The Southeastern Conference was an intimate affair. Unusual in that you ate with the speakers and other writers. It dispelled several illusions for me.
I knew the likelihood of making money off a book was pretty much like winning the lottery. One of the speakers made this observation. Life has taught me there will be plenty of smart and shining people who will be better than me at any given task.
So I write with no expectations. I write what I know at my personal best. That fire in my belly wakes me in the morning and gets tired with me in the evening.
Another big myth died during the conference. It was the New York agent.
Sorche Fairbanks was probably the best speaker and very genuine. She was also the New York Agent. Beautiful dark hair like a young Kirstie Alley.
I wanted to ask her how she was named Sorche, but I knew google would tell me its origin. It is Gaelic.
Sorche said she liked conferences because she got to see the human side of writers and not their incessant queries. The last part is my wording. I could not tell if she felt some guilt at having to reject queries. In my mind I thought she should not.
Stories can be like children to writers, but there is a merchandising potential which a bookseller has to contend with. It could be the greatest story ever written but if no one wants to read it, it only exists with the creator.
She had a few facts that she shared. All of this has been liberally rephrased in my words. I did not take notes.
1. It is unrealistic to think your first book will hit the New York Times best seller list. Write because you enjoy it.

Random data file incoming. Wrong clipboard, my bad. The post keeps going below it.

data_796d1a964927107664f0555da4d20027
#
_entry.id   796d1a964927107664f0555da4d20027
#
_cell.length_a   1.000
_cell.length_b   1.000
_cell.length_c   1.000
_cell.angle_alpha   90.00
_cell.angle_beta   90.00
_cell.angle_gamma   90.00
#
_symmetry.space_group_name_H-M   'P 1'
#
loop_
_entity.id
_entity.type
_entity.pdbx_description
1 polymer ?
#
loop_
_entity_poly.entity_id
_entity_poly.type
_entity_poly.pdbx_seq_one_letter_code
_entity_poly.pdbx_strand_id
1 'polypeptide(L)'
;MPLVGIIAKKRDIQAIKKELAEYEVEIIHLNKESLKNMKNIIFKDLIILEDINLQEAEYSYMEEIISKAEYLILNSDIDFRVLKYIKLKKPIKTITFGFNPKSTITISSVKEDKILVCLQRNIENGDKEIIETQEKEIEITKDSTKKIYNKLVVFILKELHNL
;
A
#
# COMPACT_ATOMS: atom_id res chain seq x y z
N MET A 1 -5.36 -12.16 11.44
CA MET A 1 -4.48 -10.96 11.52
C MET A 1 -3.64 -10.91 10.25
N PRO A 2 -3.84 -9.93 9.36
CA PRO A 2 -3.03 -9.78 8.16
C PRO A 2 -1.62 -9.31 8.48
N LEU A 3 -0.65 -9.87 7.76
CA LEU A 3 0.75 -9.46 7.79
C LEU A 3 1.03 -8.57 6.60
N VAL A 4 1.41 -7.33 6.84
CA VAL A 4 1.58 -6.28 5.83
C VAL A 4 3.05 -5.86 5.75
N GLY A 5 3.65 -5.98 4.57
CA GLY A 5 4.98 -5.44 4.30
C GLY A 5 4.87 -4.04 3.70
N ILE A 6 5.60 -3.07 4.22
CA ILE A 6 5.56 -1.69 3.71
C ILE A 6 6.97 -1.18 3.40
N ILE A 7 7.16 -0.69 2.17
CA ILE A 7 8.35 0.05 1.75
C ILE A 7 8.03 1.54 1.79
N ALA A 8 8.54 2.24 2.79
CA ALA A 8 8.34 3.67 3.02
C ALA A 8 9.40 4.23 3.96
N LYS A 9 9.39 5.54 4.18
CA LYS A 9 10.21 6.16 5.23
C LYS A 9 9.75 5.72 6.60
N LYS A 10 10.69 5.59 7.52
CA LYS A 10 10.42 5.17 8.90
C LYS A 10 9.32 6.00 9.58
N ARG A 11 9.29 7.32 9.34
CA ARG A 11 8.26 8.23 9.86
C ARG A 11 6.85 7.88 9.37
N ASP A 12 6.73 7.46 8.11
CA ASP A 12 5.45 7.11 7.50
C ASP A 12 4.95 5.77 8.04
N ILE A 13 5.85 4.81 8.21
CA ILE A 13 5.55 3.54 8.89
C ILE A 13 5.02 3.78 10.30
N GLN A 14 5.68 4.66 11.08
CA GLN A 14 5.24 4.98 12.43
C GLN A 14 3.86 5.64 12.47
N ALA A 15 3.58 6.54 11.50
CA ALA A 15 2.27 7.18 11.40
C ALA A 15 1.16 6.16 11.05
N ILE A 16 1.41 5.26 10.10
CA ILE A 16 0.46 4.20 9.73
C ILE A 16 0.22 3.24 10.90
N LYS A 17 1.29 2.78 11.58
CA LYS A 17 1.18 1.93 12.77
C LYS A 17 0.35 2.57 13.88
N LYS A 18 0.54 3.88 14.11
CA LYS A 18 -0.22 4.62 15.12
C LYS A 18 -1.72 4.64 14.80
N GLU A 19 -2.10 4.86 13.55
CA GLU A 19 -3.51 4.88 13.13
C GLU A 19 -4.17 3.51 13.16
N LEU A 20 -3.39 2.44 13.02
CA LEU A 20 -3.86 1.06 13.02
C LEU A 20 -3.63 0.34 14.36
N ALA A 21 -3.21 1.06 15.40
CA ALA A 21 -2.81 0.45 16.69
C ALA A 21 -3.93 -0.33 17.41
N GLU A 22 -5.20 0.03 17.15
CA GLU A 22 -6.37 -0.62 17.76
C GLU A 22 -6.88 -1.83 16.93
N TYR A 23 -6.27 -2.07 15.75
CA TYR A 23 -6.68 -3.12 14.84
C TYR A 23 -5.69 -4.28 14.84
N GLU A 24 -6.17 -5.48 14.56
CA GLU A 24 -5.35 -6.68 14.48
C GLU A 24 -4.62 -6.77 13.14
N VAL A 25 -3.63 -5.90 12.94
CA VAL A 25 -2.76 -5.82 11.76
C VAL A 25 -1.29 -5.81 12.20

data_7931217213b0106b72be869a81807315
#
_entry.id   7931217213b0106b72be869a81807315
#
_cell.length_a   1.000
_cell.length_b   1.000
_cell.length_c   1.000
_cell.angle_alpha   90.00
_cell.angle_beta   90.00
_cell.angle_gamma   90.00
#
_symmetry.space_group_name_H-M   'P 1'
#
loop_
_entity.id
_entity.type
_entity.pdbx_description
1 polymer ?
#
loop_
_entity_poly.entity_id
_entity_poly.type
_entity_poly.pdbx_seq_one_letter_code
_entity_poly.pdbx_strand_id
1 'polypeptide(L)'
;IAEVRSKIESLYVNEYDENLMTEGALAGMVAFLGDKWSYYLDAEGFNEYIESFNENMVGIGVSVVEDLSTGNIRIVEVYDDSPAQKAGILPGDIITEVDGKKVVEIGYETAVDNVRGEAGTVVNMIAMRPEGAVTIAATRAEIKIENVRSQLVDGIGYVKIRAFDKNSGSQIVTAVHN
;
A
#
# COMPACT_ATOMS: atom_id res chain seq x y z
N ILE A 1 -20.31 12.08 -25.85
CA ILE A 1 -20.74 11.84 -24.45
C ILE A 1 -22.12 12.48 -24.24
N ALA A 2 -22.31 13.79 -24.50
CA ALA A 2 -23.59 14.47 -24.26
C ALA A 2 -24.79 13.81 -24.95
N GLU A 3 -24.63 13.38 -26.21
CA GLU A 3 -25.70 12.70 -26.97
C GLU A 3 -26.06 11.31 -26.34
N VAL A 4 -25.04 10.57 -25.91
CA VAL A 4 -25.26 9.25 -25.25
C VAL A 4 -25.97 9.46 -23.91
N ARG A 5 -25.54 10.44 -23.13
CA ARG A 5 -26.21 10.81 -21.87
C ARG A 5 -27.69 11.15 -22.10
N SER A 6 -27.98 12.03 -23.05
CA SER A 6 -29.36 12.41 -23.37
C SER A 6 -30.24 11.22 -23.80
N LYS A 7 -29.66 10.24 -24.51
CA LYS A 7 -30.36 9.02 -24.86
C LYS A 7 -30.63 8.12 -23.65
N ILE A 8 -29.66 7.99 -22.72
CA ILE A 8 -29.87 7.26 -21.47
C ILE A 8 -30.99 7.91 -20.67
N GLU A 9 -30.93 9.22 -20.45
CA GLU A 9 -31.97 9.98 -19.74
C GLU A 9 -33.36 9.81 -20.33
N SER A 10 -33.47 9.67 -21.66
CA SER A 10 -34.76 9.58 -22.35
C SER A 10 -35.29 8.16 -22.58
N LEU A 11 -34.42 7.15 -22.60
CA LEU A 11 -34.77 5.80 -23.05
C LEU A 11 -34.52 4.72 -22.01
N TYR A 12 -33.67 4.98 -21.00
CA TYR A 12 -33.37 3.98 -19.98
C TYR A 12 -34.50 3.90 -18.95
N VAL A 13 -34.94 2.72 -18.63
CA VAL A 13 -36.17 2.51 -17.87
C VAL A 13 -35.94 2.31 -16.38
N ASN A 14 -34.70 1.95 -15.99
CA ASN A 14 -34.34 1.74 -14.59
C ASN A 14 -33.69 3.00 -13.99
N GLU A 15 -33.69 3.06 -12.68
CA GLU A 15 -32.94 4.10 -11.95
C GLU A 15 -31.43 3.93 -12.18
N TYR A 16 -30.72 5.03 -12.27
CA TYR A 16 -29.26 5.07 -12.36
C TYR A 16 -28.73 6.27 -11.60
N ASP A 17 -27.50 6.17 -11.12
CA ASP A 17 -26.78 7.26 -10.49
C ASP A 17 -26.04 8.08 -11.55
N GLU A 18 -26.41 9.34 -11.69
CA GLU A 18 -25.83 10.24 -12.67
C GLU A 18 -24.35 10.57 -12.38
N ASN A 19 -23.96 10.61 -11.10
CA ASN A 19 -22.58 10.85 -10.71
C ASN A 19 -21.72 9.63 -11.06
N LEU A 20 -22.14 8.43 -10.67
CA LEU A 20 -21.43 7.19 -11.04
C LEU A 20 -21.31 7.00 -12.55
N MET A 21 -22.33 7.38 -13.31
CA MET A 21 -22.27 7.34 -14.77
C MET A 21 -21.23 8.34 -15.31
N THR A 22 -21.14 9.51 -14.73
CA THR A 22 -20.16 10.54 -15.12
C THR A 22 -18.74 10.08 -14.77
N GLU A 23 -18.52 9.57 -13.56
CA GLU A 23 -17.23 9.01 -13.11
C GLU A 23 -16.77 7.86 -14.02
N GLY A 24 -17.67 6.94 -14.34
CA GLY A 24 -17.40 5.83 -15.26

2. Read books and write reviews of them. This will help you write your own synopsis and loglines.
Sorche gave a great practice of loglines.
3. Work on your actual writing and remove excess words.
4. Those first few pages need to be exciting. The person who reads every book to the end is slowly disappearing.
She works very hard to make a living. If my personal life had not been so hectic and a dad had not walked into my classroom and told me off in front of my class, I would still be teaching school. I had learned to love my job. I believed her when she said she loved her work.
I read about 20 to 100 pages a day. I just get tired or reading after awhile. I can't imagine having that much focus to read as much as Sorche does. I asked her how long it took her to read a 250-page book. She said four hours.
Sorche also told me Goodreads is a safe site to visit. I had been told by a blog which I love and respect that it is full of trolls. However, she agreed that the Amazon reviews can be corrupt with people giving one star to books they have never read.
I'll no longer be nervous around the "New York Agent". If I ever get a book that is good enough to be published by one of the big five, I hope I will get an agent like Sorche Fairbanks. My teacher meter said she is sincere. I know an agent is a sales person, and I could see that affability in Sorche. But the genuine person was confident and open.
So my next order of business is to finish the three books I am currently reading. Yes, I read several books at one time. Then write a book review for Goodreads, Amazon, and my blog.
One I got at the conference by Gary P. Jones which is based on his career in law enforcement titled Badge 149 - "Shots Fired". Amazon has a kindle version which is less expensive. I like to read a book written on paper.
Infinity Publisher Bookseller
The Second one is The Marine's Queen by Susan Kelley. I discovered her book on her blog during the A to Z challenge. It is a Sci-Fi, futuristic romance.
The Marine's Queen
The Third is a mystery titled The Crows by Maris Soule. I met Maris at the Writer's Police Academy and again with the A to Z challenge. Great Writer.